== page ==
Location: Horticultural Crops ResearchTitle: Dormancy and cold hardiness transitions in wine grape cultivars Chardonnay and Cabernet Sauvignon
|Cragin, Jacob - Boise State University|
|Serpe, Marcelo - Boise State University|
|Keller, Markus - Washington State University|
Submitted to: American Journal of Enology and Viticulture
Publication Type: Peer Reviewed Journal
Publication Acceptance Date: 10/5/2016
Publication Date: 1/6/2017
Citation: Cragin, J., Serpe, M., Keller, M., Shellie, K. 2017. Dormancy and cold hardiness transitions in wine grape cultivars Chardonnay and Cabernet Sauvignon. American Journal of Enology and Viticulture. 68:195-202. doi: 10.5344/ajev.2016.16078.
Interpretive Summary: Wine grape is a perennial crop that requires an exposure to cold before growth can resume in the spring. However, wine grapes are also easily injured by exposure to low temperature and cold injury is a major cause of economic loss in high latitude growing regions. Exposure to cold weather events usually occurs when vines are dormant. Throughout the winter, the stage and depth of dormancy of the vine changes and progression through dormancy differs by the type of grape. The objectives of this study were to compare dormancy and cold hardiness transitions in wine grape cultivars considered more (Chardonnay) or less (Cabernet Sauvignon) cold hardy. Results from the study showed that cold hardiness is acquired before fulfillment of chilling and steadily increases after the chilling requirement has been fulfilled. The chilling requirement was fulfilled earlier and cold hardiness progressed more rapidly in Chardonnay than Cabernet Sauvignon. Resistance to deacclimation after fulfillment of chilling was associated with the level of cold hardiness and the elapsed time since fulfillment of chilling. The influence of temperature on dormancy and cold hardiness transitions and resistance to deacclimation observed in this study has important implications for changing global climates. Temperature events in autumn influence subsequent susceptibility to injury during midwinter warming events by influencing the timing of the fulfillment of chilling. Weather conditions after fulfillment of chilling influence the level of acquired cold hardiness. Cold temperature events in autumn and mid-winter increase risk of cold injury in the event of a mid-winter warming by decreasing the resistance to deacclimation. The differences observed in this study between cultivars in effective temperatures for fulfillment of chilling show an opportunity to mitigate potential cold injury through better matching the type of grape with dormancy and hardiness transitions that compliment the pattern of weather events at potential site locations.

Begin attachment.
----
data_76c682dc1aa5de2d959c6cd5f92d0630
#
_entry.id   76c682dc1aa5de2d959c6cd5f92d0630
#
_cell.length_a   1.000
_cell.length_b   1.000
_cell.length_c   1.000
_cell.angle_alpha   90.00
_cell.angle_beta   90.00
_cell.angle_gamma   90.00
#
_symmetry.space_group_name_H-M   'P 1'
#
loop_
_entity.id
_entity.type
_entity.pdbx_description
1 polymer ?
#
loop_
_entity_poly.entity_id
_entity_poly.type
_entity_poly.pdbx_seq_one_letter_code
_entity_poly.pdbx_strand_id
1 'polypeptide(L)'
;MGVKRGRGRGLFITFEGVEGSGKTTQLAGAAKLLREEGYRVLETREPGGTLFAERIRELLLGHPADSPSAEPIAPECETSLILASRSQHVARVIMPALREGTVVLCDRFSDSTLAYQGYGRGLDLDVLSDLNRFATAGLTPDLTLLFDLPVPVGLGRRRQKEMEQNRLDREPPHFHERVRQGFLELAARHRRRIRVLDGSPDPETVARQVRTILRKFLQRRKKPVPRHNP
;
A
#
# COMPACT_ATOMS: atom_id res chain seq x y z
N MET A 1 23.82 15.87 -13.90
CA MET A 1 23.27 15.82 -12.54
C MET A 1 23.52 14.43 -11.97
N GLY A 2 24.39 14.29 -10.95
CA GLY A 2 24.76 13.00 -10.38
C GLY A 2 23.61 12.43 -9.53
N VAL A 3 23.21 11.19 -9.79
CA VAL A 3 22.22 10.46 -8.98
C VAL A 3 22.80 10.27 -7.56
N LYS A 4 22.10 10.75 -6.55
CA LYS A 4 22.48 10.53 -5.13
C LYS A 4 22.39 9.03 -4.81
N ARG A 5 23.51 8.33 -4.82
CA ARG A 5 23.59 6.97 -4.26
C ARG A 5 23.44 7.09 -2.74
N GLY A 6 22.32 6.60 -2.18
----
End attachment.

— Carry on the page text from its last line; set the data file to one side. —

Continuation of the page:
Technical Abstract: Dormancy and cold hardiness influence grapevine (Vitis vinifera L.) susceptibility to cold injury, which is a major cause of economic loss in high latitude growing regions. The objectives of this study were to compare dormancy and cold hardiness transitions in wine grape cultivars considered more (Chardonnay) or less (Cabernet Sauvignon) cold hardy. Cold hardiness was measured by differential thermal analysis, and a bud forcing bioassay was used to measure stage and depth of dormancy. Canes were repeatedly sampled from field-grown grapevines in Parma, ID, over two consecutive years. Both cultivars transitioned into endodormancy when day length was ~12.5 hr. Cold acclimation began during endodormancy. Bud cold hardiness steadily increased during ecodormancy. Low temperatures in autumn were associated with earlier transition to ecodormancy. Ecodormancy occurred earlier and cold hardiness increased more rapidly in Chardonnay than Cabernet Sauvignon. Among the temperatures evaluated in this study, release from endodormancy was most rapid at -3 °C in Chardonnay and 3 °C in Cabernet Sauvignon. The average number of days to bud-break steadily increased during endodormancy and decreased during ecodormancy, suggesting that capacity to resume growth increased during ecodormancy. Resistance to deacclimation during ecodormancy was inversely related to the level of bud cold hardiness and the duration of time in ecodormancy. This is suggestive of an interaction between mechanisms that impart hardiness with those involved in resumption of growth. The influence of autumn temperatures on dormancy and cold hardiness transitions and resistance to deacclimation has important implications for changing global climates. The differences observed in this study between cultivars in dormancy and cold hardiness transitions can be used to enhance cultivar and site selection.